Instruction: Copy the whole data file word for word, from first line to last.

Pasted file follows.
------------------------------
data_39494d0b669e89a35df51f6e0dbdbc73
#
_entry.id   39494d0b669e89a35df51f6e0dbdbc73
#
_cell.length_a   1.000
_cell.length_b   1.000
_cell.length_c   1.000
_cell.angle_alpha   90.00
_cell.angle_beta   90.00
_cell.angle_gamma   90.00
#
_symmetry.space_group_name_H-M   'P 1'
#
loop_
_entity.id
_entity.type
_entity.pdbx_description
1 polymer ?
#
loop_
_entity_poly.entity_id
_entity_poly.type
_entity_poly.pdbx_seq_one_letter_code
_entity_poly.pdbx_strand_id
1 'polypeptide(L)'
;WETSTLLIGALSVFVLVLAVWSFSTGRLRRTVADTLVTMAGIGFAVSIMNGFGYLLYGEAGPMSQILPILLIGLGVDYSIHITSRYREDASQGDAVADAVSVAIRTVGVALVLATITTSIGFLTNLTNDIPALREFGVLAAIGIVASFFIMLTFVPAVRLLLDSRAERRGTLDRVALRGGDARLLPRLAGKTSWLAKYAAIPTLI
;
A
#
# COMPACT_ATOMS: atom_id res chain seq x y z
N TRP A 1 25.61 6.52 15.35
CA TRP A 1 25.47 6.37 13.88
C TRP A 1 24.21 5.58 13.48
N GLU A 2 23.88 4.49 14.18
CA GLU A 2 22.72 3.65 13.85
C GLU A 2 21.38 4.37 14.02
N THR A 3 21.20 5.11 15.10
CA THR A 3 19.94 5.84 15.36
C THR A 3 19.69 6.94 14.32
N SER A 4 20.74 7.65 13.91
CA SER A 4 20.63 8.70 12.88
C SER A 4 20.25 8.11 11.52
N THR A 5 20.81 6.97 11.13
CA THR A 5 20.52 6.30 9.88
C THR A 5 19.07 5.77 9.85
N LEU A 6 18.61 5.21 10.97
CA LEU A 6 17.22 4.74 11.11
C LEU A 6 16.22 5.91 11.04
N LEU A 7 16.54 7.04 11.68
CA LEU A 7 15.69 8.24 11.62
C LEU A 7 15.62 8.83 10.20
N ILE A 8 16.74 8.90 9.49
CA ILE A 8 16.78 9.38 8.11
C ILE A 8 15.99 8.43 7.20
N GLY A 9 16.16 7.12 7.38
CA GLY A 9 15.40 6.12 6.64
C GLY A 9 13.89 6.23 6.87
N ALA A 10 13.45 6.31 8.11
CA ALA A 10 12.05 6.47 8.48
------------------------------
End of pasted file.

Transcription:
data_39494d0b669e89a35df51f6e0dbdbc73
#
_entry.id   39494d0b669e89a35df51f6e0dbdbc73
#
_cell.length_a   1.000
_cell.length_b   1.000
_cell.length_c   1.000
_cell.angle_alpha   90.00
_cell.angle_beta   90.00
_cell.angle_gamma   90.00
#
_symmetry.space_group_name_H-M   'P 1'
#
loop_
_entity.id
_entity.type
_entity.pdbx_description
1 polymer ?
#
loop_
_entity_poly.entity_id
_entity_poly.type
_entity_poly.pdbx_seq_one_letter_code
_entity_poly.pdbx_strand_id
1 'polypeptide(L)'
;WETSTLLIGALSVFVLVLAVWSFSTGRLRRTVADTLVTMAGIGFAVSIMNGFGYLLYGEAGPMSQILPILLIGLGVDYSIHITSRYREDASQGDAVADAVSVAIRTVGVALVLATITTSIGFLTNLTNDIPALREFGVLAAIGIVASFFIMLTFVPAVRLLLDSRAERRGTLDRVALRGGDARLLPRLAGKTSWLAKYAAIPTLI
;
A
#
# COMPACT_ATOMS: atom_id res chain seq x y z
N TRP A 1 25.61 6.52 15.35
CA TRP A 1 25.47 6.37 13.88
C TRP A 1 24.21 5.58 13.48
N GLU A 2 23.88 4.49 14.18
CA GLU A 2 22.72 3.65 13.85
C GLU A 2 21.38 4.37 14.02
N THR A 3 21.20 5.11 15.10
CA THR A 3 19.94 5.84 15.36
C THR A 3 19.69 6.94 14.32
N SER A 4 20.74 7.65 13.91
CA SER A 4 20.63 8.70 12.88
C SER A 4 20.25 8.11 11.52
N THR A 5 20.81 6.97 11.13
CA THR A 5 20.52 6.30 9.88
C THR A 5 19.07 5.77 9.85
N LEU A 6 18.61 5.21 10.97
CA LEU A 6 17.22 4.74 11.11
C LEU A 6 16.22 5.91 11.04
N LEU A 7 16.54 7.04 11.68
CA LEU A 7 15.69 8.24 11.62
C LEU A 7 15.62 8.83 10.20
N ILE A 8 16.74 8.90 9.49
CA ILE A 8 16.78 9.38 8.11
C ILE A 8 15.99 8.43 7.20
N GLY A 9 16.16 7.12 7.38
CA GLY A 9 15.40 6.12 6.64
C GLY A 9 13.89 6.23 6.87
N ALA A 10 13.45 6.31 8.11
CA ALA A 10 12.05 6.47 8.48